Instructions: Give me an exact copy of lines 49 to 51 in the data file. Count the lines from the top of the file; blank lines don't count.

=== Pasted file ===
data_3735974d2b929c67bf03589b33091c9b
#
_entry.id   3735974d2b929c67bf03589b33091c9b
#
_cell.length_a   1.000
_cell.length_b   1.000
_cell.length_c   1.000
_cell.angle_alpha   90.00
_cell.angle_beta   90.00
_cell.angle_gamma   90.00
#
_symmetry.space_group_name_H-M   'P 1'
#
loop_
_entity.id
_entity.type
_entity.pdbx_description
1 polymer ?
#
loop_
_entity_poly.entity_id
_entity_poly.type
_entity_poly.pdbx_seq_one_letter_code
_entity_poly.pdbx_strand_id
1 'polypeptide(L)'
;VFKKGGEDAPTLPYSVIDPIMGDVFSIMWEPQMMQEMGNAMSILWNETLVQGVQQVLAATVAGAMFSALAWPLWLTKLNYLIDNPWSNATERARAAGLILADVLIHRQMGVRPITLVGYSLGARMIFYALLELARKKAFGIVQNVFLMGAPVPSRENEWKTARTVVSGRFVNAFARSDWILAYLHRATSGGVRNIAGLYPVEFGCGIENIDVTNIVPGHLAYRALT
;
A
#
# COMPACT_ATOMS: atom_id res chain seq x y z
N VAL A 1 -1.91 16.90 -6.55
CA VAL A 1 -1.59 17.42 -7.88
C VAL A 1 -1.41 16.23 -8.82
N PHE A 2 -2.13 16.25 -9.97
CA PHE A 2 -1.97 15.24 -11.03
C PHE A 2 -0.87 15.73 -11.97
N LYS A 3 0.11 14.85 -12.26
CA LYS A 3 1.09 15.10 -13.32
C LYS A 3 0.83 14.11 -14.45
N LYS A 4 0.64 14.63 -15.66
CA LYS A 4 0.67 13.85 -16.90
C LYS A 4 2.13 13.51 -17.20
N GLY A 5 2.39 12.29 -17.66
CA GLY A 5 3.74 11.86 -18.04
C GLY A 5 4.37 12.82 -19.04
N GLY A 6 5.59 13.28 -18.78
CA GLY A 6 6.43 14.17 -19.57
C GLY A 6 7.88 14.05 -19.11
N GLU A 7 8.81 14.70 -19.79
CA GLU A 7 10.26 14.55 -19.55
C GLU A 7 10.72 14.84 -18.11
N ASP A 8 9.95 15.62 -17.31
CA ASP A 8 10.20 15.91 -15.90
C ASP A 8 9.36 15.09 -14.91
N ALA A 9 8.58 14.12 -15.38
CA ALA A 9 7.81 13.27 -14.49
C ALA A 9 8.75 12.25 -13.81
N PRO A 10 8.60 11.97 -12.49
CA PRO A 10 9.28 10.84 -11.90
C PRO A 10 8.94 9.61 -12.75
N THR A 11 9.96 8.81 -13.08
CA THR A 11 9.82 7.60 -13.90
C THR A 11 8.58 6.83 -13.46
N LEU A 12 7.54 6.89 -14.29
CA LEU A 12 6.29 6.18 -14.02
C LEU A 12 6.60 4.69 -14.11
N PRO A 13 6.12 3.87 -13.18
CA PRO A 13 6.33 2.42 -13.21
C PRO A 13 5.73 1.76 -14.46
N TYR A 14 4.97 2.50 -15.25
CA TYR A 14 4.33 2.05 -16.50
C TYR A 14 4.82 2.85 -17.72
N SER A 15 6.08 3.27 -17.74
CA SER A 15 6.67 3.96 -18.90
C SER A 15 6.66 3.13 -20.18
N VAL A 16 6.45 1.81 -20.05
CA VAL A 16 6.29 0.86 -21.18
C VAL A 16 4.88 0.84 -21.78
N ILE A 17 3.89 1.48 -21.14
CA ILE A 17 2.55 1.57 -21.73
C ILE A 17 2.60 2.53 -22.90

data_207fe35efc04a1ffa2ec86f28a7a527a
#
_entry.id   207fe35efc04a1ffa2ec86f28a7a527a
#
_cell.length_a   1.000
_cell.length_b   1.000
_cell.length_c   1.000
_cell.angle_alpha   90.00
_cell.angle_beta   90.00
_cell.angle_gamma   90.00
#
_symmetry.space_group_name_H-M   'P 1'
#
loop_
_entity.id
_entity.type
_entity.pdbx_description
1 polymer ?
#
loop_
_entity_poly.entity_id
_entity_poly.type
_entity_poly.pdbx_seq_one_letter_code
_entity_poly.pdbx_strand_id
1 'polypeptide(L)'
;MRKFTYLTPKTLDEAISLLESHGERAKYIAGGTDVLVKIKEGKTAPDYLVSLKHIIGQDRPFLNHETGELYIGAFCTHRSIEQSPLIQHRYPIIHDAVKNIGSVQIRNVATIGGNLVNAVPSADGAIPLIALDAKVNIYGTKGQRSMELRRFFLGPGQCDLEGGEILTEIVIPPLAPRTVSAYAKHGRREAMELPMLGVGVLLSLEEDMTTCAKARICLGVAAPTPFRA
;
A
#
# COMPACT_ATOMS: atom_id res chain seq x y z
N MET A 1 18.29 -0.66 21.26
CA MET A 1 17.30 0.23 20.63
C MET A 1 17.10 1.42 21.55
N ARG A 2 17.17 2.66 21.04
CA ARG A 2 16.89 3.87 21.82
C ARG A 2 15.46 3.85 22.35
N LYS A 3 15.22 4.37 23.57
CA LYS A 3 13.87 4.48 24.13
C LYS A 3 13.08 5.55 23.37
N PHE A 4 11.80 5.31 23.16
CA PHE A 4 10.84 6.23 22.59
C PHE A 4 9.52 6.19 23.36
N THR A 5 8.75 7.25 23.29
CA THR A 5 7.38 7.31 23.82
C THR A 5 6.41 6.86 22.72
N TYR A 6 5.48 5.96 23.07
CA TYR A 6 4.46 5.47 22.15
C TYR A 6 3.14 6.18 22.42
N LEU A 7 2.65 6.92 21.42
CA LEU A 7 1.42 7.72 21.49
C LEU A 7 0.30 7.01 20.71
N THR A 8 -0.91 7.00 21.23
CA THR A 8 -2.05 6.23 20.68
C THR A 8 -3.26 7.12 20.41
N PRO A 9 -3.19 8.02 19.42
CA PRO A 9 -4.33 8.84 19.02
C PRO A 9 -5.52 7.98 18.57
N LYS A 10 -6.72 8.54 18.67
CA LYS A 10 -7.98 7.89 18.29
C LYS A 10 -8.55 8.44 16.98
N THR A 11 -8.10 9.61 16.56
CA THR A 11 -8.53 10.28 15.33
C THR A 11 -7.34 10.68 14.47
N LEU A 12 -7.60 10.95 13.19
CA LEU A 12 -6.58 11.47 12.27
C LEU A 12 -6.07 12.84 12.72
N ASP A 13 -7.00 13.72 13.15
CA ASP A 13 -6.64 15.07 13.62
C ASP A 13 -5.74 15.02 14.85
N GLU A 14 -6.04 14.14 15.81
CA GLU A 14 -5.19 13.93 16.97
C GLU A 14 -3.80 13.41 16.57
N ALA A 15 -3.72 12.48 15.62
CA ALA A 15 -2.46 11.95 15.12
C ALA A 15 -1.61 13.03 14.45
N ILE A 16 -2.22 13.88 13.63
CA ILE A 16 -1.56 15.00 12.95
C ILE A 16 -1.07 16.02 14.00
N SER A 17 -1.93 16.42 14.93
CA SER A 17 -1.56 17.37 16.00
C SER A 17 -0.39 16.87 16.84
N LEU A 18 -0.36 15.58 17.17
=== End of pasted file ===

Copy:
N GLU A 7 8.81 14.70 -19.79
CA GLU A 7 10.26 14.55 -19.55
C GLU A 7 10.72 14.84 -18.11